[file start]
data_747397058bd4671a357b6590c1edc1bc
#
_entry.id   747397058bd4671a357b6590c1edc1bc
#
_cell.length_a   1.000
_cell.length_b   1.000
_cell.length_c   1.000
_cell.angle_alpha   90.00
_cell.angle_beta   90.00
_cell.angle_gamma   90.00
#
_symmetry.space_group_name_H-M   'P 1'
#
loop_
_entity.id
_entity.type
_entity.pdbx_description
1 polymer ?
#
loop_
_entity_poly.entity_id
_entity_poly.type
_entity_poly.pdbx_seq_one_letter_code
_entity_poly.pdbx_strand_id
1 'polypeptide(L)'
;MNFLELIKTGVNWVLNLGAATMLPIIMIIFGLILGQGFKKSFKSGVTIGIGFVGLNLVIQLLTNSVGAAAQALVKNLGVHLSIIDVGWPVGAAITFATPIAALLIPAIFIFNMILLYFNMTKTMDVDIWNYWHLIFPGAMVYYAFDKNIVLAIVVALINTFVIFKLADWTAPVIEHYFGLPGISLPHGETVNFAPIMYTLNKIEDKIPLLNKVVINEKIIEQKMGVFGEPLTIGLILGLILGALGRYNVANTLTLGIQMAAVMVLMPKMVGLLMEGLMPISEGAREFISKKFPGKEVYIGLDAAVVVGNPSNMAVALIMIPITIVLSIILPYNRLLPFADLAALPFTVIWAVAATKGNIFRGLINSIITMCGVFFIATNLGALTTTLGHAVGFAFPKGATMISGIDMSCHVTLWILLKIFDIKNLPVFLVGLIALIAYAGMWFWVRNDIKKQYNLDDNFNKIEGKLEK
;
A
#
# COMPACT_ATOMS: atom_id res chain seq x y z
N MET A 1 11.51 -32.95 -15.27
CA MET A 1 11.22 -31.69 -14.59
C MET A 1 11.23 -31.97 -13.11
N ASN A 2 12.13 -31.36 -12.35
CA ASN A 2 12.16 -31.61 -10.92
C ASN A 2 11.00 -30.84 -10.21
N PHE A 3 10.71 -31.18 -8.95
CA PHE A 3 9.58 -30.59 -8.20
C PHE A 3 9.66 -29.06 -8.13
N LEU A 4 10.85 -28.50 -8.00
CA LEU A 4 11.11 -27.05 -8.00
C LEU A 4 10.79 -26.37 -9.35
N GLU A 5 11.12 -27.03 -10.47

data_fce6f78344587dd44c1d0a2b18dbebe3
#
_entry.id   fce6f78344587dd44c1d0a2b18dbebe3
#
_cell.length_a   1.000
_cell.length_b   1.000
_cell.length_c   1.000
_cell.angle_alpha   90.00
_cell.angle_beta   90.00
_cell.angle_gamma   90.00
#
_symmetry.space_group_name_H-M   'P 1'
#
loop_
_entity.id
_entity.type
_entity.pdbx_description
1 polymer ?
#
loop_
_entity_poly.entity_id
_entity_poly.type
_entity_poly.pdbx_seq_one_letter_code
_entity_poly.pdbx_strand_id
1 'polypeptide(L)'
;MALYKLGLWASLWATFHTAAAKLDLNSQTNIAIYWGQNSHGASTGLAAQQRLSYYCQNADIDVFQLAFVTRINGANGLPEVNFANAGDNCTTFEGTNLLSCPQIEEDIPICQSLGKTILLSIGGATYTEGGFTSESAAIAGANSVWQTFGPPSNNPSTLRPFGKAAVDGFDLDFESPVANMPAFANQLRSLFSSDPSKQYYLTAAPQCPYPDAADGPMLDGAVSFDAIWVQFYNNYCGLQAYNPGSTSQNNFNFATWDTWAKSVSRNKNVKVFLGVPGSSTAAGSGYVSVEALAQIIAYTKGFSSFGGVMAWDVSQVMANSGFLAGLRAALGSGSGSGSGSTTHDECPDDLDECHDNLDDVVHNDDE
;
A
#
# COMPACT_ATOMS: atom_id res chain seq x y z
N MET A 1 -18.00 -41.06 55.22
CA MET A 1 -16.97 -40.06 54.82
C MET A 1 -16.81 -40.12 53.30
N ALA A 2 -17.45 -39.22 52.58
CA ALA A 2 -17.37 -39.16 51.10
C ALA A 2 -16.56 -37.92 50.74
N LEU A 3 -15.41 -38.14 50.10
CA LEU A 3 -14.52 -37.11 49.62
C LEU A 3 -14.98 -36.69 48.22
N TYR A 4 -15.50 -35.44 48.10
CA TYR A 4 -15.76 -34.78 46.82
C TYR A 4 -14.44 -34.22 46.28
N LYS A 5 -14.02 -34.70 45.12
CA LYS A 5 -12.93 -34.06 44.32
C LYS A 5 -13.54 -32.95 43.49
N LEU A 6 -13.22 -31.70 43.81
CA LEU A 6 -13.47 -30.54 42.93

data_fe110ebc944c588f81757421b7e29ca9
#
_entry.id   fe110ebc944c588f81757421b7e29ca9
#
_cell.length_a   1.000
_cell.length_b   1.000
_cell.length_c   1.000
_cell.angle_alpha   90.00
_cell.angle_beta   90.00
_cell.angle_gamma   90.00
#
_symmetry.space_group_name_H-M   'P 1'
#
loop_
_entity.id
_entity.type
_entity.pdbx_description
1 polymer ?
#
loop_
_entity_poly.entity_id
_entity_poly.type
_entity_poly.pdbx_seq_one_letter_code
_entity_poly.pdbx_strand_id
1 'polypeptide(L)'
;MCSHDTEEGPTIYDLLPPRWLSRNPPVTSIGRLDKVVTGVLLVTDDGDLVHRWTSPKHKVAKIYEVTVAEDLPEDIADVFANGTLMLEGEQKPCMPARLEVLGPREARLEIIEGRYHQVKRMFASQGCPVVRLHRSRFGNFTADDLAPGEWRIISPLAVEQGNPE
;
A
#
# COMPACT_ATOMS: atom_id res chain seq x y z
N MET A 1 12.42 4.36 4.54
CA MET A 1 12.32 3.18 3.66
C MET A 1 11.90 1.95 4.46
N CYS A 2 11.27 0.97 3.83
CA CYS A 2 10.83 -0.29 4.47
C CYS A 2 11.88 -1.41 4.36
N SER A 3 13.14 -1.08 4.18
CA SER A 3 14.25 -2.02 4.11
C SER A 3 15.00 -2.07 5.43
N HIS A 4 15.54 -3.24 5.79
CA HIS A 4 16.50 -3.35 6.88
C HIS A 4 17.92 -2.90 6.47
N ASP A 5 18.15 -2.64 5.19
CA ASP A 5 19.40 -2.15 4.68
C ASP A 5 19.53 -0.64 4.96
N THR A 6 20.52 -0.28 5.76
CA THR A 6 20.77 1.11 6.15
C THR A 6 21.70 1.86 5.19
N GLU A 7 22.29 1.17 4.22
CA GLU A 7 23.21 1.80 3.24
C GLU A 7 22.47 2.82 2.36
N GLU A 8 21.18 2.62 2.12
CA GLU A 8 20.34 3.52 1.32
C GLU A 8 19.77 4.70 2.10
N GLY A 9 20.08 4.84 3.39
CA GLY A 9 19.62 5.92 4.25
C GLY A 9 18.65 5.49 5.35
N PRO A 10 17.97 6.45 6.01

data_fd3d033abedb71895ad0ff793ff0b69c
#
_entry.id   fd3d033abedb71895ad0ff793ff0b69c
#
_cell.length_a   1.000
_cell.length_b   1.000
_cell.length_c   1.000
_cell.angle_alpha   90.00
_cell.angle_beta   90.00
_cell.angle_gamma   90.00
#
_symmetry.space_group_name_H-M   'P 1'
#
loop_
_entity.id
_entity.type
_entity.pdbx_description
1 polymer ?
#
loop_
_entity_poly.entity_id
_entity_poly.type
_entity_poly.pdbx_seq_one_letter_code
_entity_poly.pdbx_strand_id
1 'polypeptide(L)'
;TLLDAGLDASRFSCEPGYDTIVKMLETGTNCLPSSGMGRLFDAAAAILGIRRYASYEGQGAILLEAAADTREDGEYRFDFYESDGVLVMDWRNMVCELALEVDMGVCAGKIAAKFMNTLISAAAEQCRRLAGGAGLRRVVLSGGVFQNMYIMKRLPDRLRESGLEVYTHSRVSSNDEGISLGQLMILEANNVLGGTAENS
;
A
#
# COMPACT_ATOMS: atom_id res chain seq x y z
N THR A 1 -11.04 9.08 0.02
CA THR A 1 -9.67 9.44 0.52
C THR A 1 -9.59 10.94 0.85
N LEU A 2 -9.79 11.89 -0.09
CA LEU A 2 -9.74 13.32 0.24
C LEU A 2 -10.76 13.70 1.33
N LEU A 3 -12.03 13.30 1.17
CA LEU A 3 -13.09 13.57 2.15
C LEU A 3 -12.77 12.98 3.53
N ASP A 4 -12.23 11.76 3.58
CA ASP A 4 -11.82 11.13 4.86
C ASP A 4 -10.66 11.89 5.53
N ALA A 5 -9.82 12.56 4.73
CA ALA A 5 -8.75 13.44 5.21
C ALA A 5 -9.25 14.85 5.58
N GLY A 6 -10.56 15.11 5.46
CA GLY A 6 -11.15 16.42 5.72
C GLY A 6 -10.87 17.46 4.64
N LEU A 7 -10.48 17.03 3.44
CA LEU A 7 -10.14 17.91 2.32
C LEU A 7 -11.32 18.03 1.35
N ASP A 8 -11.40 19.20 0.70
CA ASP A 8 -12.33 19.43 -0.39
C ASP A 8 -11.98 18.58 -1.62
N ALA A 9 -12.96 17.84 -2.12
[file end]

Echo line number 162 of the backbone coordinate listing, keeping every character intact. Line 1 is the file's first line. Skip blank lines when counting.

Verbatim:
loop_